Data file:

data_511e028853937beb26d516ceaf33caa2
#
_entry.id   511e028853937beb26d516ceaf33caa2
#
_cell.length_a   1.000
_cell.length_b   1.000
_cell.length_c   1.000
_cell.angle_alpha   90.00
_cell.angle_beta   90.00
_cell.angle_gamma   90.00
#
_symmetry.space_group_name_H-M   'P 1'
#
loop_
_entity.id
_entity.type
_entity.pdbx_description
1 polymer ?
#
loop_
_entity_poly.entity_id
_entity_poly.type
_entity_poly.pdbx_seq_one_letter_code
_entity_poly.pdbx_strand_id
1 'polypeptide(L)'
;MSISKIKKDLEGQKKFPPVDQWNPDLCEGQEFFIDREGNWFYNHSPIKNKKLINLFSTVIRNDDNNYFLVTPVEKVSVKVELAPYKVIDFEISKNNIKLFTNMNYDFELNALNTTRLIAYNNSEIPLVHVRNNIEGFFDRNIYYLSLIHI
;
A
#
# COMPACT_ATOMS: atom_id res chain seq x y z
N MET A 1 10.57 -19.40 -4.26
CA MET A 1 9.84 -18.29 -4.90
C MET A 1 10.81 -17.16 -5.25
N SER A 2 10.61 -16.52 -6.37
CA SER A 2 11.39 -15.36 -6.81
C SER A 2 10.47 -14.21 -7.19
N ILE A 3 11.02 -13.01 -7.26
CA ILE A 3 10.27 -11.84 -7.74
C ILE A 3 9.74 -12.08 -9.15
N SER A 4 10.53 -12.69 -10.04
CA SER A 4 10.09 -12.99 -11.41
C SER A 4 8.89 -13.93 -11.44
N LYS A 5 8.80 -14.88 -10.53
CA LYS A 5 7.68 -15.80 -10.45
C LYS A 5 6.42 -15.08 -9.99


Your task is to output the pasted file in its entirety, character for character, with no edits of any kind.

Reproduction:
data_511e028853937beb26d516ceaf33caa2
#
_entry.id   511e028853937beb26d516ceaf33caa2
#
_cell.length_a   1.000
_cell.length_b   1.000
_cell.length_c   1.000
_cell.angle_alpha   90.00
_cell.angle_beta   90.00
_cell.angle_gamma   90.00
#
_symmetry.space_group_name_H-M   'P 1'
#
loop_
_entity.id
_entity.type
_entity.pdbx_description
1 polymer ?
#
loop_
_entity_poly.entity_id
_entity_poly.type
_entity_poly.pdbx_seq_one_letter_code
_entity_poly.pdbx_strand_id
1 'polypeptide(L)'
;MSISKIKKDLEGQKKFPPVDQWNPDLCEGQEFFIDREGNWFYNHSPIKNKKLINLFSTVIRNDDNNYFLVTPVEKVSVKVELAPYKVIDFEISKNNIKLFTNMNYDFELNALNTTRLIAYNNSEIPLVHVRNNIEGFFDRNIYYLSLIHI
;
A
#
# COMPACT_ATOMS: atom_id res chain seq x y z
N MET A 1 10.57 -19.40 -4.26
CA MET A 1 9.84 -18.29 -4.90
C MET A 1 10.81 -17.16 -5.25
N SER A 2 10.61 -16.52 -6.37
CA SER A 2 11.39 -15.36 -6.81
C SER A 2 10.47 -14.21 -7.19
N ILE A 3 11.02 -13.01 -7.26
CA ILE A 3 10.27 -11.84 -7.74
C ILE A 3 9.74 -12.08 -9.15
N SER A 4 10.53 -12.69 -10.04
CA SER A 4 10.09 -12.99 -11.41
C SER A 4 8.89 -13.93 -11.44
N LYS A 5 8.80 -14.88 -10.53
CA LYS A 5 7.68 -15.80 -10.45
C LYS A 5 6.42 -15.08 -9.99